Tag Archives: Story Maps
“We, the people, still believe that our obligations as Americans are not just to ourselves, but to all posterity. We will respond to the threat of climate change, knowing that the failure to do so would betray our children and future generations. Some may still deny the overwhelming judgment of science, but none can avoid the devastating impact of raging fires, and crippling drought, and more powerful storms.”
Thus spoke President Barack Obama in his 2nd inaugural address, to the delight of many, if not most in the scientific community. Indeed, there are many societal problems across the world that increasingly revolve around science. These include pollution and waste management, pandemics and biosecurity, access to clean air and clean drinking water, response to and recovery from natural disasters, choices among energy resources (oil and gas versus nuclear versus “alternative”), and the loss of open space in urban areas, as well as biodiversity in rural areas. And yet, there is a tension between the world of science, which is focused on discovery, and the world of policy making, which is focused on decisions.
Ongoing sesquicentennial observances have heightened interest in a topic that millions of Americans have always found spellbinding. The saga of the Civil War seemed an ideal opportunity to test some techniques for timelines, animations, and search functions tied to interactive maps.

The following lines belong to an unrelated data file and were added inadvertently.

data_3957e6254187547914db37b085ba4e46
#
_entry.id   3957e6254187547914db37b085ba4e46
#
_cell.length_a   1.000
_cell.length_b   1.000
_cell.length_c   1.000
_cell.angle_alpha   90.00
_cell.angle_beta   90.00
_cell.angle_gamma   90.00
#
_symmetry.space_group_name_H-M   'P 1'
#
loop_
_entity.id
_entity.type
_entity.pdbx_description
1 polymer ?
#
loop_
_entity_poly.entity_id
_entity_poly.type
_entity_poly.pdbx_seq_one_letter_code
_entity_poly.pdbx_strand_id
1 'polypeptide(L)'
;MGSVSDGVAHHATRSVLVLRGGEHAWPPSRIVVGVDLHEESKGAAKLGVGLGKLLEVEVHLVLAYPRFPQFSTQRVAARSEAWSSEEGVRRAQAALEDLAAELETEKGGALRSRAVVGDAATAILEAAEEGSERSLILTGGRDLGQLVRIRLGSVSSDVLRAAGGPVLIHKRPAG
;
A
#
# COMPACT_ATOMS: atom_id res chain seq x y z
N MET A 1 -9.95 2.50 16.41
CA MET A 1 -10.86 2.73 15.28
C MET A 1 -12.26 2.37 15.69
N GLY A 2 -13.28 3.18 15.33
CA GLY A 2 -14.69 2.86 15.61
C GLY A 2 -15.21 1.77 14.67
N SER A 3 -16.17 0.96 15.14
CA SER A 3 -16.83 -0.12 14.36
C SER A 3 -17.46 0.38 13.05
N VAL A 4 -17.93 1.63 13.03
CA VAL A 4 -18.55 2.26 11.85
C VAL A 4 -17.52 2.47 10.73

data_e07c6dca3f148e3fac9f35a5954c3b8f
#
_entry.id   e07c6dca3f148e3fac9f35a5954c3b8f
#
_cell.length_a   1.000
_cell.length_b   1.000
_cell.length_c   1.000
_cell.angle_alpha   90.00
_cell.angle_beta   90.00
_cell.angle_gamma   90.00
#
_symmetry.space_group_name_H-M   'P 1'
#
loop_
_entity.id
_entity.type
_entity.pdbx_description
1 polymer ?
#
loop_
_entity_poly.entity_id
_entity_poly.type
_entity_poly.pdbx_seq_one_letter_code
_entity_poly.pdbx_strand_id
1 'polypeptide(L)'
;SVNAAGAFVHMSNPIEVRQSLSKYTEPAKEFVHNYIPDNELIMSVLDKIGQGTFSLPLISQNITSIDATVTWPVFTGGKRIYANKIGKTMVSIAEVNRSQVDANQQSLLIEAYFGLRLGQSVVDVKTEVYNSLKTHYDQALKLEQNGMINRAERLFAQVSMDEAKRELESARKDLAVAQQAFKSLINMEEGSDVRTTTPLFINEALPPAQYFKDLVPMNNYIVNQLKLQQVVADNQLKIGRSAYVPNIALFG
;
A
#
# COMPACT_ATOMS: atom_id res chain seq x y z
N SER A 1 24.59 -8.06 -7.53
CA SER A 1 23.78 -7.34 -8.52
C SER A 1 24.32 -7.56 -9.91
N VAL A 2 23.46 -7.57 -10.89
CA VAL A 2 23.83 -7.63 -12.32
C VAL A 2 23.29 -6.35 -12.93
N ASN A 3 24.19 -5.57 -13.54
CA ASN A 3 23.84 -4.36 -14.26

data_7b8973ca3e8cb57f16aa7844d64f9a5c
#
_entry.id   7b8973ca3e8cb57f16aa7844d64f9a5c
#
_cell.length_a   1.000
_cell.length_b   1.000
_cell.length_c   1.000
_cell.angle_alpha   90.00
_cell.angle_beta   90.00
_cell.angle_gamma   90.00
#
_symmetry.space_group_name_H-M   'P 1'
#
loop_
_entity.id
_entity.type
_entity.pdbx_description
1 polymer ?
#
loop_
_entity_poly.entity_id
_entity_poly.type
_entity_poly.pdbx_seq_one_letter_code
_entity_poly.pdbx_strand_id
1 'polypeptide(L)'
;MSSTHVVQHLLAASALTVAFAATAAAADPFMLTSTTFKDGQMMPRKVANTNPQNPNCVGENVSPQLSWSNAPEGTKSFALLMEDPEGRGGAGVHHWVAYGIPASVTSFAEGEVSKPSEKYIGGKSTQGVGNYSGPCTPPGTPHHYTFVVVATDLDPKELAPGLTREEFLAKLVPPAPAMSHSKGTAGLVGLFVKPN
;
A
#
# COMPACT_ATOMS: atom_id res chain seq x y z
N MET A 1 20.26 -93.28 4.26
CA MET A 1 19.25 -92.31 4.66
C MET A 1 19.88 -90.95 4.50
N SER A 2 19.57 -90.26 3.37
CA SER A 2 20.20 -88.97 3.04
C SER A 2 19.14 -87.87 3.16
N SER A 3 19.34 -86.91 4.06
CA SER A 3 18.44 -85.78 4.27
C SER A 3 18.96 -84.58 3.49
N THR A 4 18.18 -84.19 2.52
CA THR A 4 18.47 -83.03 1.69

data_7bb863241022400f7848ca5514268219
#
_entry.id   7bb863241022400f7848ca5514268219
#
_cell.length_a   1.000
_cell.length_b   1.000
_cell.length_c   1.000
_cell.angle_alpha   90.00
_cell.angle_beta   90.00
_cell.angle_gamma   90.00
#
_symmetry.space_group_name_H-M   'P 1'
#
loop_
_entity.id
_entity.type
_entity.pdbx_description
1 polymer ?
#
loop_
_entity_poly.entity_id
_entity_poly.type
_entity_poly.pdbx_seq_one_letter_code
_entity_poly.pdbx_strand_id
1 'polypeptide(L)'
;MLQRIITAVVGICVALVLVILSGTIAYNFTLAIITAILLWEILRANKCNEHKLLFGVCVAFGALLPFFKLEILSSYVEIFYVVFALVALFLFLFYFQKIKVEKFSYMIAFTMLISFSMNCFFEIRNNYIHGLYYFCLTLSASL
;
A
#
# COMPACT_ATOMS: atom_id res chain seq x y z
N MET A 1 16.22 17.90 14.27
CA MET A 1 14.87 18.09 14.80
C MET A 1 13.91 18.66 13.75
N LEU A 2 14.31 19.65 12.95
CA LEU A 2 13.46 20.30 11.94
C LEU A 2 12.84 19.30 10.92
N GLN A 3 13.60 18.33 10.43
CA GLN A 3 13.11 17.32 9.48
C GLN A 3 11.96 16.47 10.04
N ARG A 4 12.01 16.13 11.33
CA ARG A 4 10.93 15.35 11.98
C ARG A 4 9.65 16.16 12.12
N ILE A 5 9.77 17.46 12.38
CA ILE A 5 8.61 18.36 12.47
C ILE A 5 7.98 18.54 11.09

The “Battlefields of the Civil War” map was the latest in an ongoing effort to show how intelligent maps can help users explore subjects over both space and time. We’re also seeking to give users different options for browsing, navigating, and discovering content—even within a single story map. Continue reading
We’ve been developing story maps for over a year now, and from the start we’ve defined the term liberally. Many, even most, of our stories are non-linear; that is, they allow the user to browse and wander through the story at will. We’ve organized these stories using elements such as headlines, text blocks, map legends, and user interfaces that help guide the user through the map. But there’s no “correct” sequence by which users are supposed to navigate through these story maps.
Traditionalists might insist that a story is by nature linear. Written or oral stories are in fact linear narratives. Even stories that jump back and forth in time are written and read in a linear fashion. The mediums of text and the spoken word require it: you can’t tell, read, or listen to a story all at once, or back to front, or at random. It’s at least theoretically possible, perhaps, but doing so makes comprehension difficult.
Stories are a very important aspect of our society, and storytelling is one of the things that make us uniquely human. Stories convey important knowledge about the world around us, often in a simplified yet dramatic fashion designed for maximum impact. We have much to learn, remember, and understand in life, but wrap a great story around something and it will make an impression on us that lasts a lifetime.
So where do maps fit in the storytelling realm? I recently spoke with Allen Carroll, who left National Geographic about a year ago and is now ArcGIS Online Content Program Manager at Esri, about Story Maps—a new initiative he’s working on with David Asbury, Lee Bock, and Stephen Sylvia to integrate storytelling and maps.